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Osteoporosis: Advancing Care and Treatment at Ohio Valley Hospital
By Kevin Brown

Ajay K. MathurIt might be funny to say “Break a Leg” to a performer about to go on stage. To those with osteoporosis, it’s no laughing matter.

“Osteoporosis is responsible for more than 1.5 million fractures annually in the United States,” says Ajay K. Mathur, M.D., F.A.C.P., a rheumatologist at Ohio Valley Hospital. Dr. Mathur is certified by the American Board of Internal Medicine and the Rheumatology Board and has been practicing for more than 30 years.

Among other areas of his specialty in rheumatology, Dr. Mathur diagnoses and treats patients at Ohio Valley Hospital with osteoporosis and low bone mass.

Based on current osteoporosis statistics, there’s no shortage of patients. Some 54 million people in the United States have osteoporosis or low bone mass, according to the National Osteoporosis Foundation. By 2020, that number is expected to grow to more than 64 million.

“Almost half of all women over 50 will break a bone because of osteoporosis. One in four men over age 50 will break a bone as well,” Dr. Mathur says.

What is Osteoporosis?
“Osteoporosis is a serious disease that weakens bone and makes it more susceptible to fractures,” explains Dr. Mathur. “The word ‘osteo’ means ‘bone’ and ‘porosis’ stands for ‘porous’ or ‘riddled with holes.’”

“Bones are living tissue, constantly undergoing remodeling,” notes Dr. Mathur. “Remodeling means the bone is constantly being broken down and new bone is built back to keep the bones strong. Up until age 25 to 30, a person is making more new bone than what is lost.”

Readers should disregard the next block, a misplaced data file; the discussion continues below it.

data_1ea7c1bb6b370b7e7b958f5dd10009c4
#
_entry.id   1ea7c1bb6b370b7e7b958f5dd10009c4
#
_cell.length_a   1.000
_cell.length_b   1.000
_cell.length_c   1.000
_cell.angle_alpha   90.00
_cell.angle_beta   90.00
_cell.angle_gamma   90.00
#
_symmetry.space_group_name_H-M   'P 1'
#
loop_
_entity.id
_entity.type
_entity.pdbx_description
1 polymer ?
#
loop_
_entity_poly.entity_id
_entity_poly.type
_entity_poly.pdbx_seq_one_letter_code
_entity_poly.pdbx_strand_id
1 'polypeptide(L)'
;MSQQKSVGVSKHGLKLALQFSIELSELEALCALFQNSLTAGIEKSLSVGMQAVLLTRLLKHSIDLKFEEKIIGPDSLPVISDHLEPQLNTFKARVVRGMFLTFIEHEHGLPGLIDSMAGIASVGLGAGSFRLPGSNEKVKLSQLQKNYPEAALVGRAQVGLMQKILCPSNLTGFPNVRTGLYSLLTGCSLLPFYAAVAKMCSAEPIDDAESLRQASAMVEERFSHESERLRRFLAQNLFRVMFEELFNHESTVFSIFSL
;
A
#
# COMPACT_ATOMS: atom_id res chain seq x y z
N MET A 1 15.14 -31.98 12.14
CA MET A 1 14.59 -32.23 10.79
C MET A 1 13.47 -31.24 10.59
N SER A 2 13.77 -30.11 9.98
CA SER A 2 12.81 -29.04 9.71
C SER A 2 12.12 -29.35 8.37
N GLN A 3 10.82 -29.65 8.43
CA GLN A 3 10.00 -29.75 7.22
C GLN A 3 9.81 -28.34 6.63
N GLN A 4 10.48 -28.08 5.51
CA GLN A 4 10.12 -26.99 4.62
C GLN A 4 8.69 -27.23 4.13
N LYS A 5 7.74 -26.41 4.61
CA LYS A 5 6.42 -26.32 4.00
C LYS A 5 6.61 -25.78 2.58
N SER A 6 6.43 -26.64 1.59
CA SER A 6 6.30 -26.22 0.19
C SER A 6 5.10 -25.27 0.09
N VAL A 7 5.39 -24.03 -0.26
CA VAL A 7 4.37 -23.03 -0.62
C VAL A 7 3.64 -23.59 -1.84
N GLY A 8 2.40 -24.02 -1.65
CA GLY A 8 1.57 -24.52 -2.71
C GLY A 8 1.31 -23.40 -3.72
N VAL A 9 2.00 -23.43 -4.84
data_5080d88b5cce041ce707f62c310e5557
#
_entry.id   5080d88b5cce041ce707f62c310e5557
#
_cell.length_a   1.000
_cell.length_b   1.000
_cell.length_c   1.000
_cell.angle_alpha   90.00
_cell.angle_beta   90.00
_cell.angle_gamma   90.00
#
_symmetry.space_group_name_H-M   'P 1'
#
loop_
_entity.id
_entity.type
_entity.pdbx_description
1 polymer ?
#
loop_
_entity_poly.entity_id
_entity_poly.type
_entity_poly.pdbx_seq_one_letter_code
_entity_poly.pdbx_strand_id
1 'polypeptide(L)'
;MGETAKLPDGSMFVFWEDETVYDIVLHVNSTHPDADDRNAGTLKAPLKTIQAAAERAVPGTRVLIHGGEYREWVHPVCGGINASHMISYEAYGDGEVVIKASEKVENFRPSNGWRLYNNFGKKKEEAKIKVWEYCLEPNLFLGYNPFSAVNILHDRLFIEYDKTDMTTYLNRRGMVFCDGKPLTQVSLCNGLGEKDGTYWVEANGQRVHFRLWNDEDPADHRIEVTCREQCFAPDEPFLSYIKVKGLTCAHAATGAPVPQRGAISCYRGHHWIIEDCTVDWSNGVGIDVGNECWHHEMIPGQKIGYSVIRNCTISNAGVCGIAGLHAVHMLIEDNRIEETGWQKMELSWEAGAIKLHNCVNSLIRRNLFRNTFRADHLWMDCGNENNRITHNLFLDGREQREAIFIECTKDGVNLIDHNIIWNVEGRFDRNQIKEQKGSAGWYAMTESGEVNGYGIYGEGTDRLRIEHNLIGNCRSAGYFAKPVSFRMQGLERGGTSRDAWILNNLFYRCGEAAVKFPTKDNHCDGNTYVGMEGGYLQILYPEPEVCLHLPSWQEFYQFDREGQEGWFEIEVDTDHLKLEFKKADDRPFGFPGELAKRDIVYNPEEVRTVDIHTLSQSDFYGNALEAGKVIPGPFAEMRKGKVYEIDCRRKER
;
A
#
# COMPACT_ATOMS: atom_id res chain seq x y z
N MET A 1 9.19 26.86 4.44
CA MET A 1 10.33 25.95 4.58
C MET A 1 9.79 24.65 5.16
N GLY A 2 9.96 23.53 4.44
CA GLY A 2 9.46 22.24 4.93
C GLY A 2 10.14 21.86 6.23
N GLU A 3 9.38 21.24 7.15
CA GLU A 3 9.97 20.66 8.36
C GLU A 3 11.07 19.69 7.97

“In osteoporosis, there is a loss of bone mass and strength as well as the architecture of the bone becomes abnormal, resulting in breaks and fractures. These can occur from a minor fall or, in severe cases, just from sneezing or minor bumps,” Dr. Mathur says.

Risk Factors
According to Dr. Mathur, there are multiple risk factors that can lead to osteoporosis.

“Some risk factors are natural and unavoidable such as old age, strong family history and menopause,” he says. “Others are related to certain diseases such as rheumatoid arthritis, celiac disease, chronic lung and kidney diseases, thyroid and parathyroid disorders, to name a few.”

“There are also certain drugs such as the cortisone family of drugs, anti-convulsants such as Dilantin, blood thinners such as heparin, as well as aromatase inhibitors used for breast cancer such as an anastrozole that puts people at risk for premature osteoporosis,” Dr. Mathur explains.

Dr. Mathur also notes that avoidable risk factors for osteoporosis can be an inactive lifestyle, cigarette smoking, and excessive alcohol intake.

Symptoms, Complications and Progression
Osteoporosis is a silent disease according to Dr. Mathur. “In many patients, the first sign of osteoporosis may be a fracture of the spine or hip or forearm. It may be non-traumatic or with minimal trauma,” he says.

Major complications of osteoporosis include persistent pain, progressive loss of height, difficulty in doing activities of daily living which, in turn, can cause multiple other complications such as bed sores, muscle wasting, blood clots in the legs and loss of self-esteem and depression.